Natural Indicator: Vanilla Extract
Will Kruse, Marko Perovich, David Sigler, Adam Colombus
***There was no need to prepare our natural substance (Vanilla extract)
1.Get test tubes with all 7 pH values
2. Add 20 drops of indicator to each pH value. You will notice that as the color gets darker it goes from an acid to a base.
3. Gather 4 clear and colorless household items and put about an inch of each substance into a test tube.
4. Add distilled water to the baking power so that the chemicals can dissociate and you could test for a pH value.
5. Put 20 drops of the indicator into each substance.
6. Match up the colors to the pH standards you've already set up to the experimented household items tested.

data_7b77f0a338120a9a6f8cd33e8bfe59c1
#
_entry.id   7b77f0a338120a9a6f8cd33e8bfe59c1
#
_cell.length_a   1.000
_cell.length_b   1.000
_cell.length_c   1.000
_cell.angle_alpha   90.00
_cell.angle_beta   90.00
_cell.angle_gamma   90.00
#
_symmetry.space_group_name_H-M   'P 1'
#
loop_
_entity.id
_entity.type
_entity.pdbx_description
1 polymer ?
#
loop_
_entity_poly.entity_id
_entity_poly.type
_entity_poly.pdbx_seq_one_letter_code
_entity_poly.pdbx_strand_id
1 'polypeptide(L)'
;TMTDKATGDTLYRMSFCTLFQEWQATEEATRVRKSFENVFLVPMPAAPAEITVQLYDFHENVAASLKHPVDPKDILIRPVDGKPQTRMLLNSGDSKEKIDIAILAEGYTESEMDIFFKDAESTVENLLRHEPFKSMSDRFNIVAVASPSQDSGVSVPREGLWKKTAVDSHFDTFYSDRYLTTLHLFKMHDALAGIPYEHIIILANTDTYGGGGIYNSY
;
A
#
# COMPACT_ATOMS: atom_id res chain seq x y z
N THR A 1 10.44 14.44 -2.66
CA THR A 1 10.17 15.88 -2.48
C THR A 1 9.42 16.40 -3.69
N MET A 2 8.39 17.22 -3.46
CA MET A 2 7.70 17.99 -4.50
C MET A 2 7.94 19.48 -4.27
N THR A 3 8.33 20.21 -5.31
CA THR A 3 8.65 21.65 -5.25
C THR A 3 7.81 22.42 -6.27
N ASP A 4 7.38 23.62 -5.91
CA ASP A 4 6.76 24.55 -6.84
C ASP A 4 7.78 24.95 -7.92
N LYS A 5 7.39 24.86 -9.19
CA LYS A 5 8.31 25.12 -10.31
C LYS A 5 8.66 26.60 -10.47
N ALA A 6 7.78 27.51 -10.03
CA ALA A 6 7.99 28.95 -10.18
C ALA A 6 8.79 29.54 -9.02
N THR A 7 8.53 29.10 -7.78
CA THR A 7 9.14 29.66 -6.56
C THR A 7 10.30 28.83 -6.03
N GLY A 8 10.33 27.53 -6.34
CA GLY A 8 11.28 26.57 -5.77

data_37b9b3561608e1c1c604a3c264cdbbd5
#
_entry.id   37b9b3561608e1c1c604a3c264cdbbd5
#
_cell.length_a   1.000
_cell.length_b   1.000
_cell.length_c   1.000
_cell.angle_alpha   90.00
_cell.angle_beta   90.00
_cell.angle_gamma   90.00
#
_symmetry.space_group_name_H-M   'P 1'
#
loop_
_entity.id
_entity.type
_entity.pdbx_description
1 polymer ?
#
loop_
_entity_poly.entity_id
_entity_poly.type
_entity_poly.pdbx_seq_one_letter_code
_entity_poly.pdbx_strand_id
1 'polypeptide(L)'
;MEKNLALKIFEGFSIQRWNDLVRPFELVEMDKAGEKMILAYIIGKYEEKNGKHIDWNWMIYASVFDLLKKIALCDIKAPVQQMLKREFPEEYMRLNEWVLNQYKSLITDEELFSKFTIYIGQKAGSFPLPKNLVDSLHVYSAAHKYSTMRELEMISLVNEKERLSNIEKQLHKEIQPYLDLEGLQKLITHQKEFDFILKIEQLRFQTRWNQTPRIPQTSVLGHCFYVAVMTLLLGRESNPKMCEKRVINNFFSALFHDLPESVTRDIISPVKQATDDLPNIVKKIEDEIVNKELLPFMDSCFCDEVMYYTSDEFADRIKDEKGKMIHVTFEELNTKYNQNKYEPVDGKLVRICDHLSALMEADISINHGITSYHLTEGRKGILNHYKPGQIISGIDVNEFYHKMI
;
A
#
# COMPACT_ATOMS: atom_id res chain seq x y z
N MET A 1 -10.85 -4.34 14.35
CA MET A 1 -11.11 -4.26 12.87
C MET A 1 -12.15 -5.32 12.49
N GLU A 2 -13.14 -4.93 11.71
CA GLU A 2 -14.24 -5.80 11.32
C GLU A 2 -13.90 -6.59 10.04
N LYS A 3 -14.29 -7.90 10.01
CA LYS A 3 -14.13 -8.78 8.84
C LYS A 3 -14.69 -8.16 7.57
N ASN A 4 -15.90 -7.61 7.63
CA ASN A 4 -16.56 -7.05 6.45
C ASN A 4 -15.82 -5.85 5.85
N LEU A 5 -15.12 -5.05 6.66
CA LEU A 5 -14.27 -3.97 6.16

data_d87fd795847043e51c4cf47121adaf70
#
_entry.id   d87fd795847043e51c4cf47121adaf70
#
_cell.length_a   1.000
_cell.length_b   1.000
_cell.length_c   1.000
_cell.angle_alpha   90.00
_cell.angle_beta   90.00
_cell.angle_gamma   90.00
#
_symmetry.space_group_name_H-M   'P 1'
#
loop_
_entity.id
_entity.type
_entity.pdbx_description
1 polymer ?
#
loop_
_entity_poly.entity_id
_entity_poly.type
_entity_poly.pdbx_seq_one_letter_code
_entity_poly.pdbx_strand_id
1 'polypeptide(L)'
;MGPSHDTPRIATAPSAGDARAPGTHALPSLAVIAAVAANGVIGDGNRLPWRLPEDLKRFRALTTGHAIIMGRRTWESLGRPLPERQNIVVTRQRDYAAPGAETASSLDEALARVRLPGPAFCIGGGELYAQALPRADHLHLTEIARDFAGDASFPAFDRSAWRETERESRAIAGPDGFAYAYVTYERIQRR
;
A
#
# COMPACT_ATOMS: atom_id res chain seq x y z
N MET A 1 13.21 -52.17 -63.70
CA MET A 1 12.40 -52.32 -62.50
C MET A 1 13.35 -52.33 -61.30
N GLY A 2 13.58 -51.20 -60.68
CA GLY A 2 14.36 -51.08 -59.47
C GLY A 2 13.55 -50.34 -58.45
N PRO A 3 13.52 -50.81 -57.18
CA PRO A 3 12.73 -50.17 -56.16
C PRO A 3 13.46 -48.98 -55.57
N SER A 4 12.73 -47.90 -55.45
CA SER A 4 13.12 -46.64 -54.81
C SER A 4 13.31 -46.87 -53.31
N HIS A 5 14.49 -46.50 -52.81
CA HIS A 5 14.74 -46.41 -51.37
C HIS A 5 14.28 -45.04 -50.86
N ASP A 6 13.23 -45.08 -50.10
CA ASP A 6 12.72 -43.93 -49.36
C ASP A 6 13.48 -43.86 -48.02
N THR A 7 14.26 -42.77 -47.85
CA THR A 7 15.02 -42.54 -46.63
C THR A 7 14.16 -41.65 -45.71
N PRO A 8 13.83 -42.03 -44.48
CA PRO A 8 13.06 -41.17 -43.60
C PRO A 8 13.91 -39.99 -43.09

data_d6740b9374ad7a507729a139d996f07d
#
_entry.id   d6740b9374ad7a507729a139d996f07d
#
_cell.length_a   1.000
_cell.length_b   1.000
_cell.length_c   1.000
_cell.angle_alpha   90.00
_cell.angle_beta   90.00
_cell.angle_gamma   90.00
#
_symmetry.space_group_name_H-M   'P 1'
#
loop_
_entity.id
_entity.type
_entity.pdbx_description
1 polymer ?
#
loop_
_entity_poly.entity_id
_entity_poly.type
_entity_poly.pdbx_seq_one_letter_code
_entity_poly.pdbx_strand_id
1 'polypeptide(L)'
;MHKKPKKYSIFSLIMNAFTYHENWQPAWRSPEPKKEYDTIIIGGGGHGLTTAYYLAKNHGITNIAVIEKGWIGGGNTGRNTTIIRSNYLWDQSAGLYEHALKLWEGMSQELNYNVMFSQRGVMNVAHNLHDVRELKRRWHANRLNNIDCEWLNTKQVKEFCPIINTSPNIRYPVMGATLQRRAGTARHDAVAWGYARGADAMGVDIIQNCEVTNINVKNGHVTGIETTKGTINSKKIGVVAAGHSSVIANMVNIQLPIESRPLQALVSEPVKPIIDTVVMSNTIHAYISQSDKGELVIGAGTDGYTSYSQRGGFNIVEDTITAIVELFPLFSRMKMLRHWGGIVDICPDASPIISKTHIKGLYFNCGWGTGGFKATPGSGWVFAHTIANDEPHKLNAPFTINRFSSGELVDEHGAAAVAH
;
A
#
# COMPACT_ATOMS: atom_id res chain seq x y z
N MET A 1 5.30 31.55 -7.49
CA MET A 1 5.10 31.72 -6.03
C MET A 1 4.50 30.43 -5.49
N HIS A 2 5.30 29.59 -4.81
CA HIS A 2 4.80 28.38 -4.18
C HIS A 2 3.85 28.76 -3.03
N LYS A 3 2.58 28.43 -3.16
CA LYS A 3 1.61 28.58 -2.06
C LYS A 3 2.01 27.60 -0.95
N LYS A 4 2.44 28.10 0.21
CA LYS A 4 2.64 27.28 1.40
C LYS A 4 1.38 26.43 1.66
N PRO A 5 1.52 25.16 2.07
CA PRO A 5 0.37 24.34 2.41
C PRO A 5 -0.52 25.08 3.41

pH- 1, 3, 5, 7, 9, 11, 13
Substances- Baking Powder, Shampoo, Hydrogen Peroxide, Vinegar
Substances with pH- Baking Powder (7), Shampoo (11), Hydrogen Peroxide (5), Vinegar (5)
Colors for acids-
1- Light Orange
5- Dark Orange
Colors for bases-
9- Dark Red Orange
Indicator better at detecting acids or bases?
-The indicator was better at detecting bases because the colors between each pH level were more easier to differentiate between within the bases than in the acids.
Problems with natural indicator and judging hp
-The colors of the acids were very similar, making it difficult to judge the pH.
What would we do differently?
-Next time, we would use a different aqueous solution as a household substance instead of baking powder. Although we dissolved it in water before testing the pH, another household item would have been easier to use and find a more accurate pH.